Some 89% of over 15s are literate, though that jumps to 98% for 15-24 year-olds. Since 1969 young South Africans have closed about half of the gap in years of schooling relative to young Americans. However, the scars of apartheid still linger, with the quality of basic education still very low, despite improvements, for a large fraction of the Black African population. For instance, the pass rate in 2009 in the National Senior Certificate examination–this corresponds to grade 12 in the general education system–was equal to 57% among African, 80% among coloured, 89% among Indian/Asian and 99% among white, with an average of 62% across all pupils. Also, South Africa’s performances in international tests of pupils’ competencies in reading and mathematics have not been good.
What can be done to improve quality? A working paper by Fabrice Murtin provides some guidance and identifies several areas for action. First, education resources should be increased and equalised to help schools in disadvantaged areas address school infrastructure backlogs, improve the availability of learning materials in the form of textbooks, desks and computers, and manage excessive class size. Management and accountability should be strengthened, and teacher training improved. The paper argues that English should be introduced earlier to prepare pupils for future instruction. It calls for stronger links between the vocational education and the labour market, and considers a loan system to boost university enrolment.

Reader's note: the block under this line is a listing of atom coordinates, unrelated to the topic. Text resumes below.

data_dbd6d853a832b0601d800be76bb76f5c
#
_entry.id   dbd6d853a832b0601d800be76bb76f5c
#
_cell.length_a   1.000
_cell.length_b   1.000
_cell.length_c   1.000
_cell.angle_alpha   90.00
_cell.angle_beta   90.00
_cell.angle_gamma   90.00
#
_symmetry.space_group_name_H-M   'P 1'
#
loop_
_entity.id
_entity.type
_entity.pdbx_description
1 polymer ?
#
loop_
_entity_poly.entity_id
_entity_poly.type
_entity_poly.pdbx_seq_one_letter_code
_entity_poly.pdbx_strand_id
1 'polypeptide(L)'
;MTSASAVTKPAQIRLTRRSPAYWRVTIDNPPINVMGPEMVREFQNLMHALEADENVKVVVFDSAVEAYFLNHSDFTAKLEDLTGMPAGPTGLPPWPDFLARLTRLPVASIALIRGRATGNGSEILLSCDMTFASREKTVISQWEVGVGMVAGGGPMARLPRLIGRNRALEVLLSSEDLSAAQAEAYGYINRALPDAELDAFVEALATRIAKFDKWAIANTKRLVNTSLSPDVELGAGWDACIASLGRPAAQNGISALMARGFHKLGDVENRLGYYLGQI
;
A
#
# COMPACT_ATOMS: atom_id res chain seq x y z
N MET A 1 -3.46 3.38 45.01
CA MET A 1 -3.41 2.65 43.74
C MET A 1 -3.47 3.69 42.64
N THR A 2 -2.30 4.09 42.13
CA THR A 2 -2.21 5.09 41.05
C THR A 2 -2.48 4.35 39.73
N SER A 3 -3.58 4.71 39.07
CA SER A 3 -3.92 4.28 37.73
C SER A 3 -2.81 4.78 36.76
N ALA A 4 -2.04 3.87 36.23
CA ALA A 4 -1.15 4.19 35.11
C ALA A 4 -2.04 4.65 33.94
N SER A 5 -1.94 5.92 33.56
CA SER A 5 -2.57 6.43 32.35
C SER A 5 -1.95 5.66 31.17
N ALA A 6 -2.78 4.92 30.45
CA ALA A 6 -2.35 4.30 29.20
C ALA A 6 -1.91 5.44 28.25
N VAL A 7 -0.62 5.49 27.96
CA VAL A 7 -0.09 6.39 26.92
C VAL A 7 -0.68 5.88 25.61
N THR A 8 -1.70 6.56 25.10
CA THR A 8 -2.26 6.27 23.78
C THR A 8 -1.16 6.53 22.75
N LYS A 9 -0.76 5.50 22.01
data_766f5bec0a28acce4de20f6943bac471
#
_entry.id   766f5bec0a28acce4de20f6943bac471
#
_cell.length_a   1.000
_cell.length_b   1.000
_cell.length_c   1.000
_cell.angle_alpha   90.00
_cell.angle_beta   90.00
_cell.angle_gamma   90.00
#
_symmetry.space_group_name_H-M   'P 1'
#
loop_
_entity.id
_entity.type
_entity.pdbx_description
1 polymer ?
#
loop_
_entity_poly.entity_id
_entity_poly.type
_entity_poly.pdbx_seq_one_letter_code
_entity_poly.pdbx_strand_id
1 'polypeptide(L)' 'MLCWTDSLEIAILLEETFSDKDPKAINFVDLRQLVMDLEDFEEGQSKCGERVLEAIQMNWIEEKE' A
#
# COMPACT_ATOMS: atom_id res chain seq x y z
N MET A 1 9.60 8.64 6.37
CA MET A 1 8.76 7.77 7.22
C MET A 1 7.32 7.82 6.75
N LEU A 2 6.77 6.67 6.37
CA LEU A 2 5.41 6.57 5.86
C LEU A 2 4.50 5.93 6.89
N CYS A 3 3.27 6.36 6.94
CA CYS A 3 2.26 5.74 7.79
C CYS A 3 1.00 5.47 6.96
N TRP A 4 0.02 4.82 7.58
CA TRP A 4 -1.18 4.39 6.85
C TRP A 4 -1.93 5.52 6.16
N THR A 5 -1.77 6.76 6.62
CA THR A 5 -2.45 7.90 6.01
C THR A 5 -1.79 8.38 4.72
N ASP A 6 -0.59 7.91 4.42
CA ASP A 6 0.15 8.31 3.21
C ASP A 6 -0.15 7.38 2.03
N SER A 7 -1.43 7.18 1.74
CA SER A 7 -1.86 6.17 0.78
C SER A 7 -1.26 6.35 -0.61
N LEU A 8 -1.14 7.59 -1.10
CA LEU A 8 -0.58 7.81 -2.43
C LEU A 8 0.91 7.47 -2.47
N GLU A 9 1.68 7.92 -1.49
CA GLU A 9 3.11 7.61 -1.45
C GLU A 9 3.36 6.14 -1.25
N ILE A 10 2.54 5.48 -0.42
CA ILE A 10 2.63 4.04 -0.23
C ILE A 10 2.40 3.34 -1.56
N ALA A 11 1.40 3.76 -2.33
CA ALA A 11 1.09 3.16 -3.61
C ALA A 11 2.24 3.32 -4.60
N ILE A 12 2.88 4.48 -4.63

Murtin, F (2013), “Improving Education Quality in South Africa”, OECD Economics Department Working Papers, No. 1056, OECD Publishing. http://dx.doi.org/10.1787/5k452klfn9ls-en
©OECD Observer No 296, Q3 2013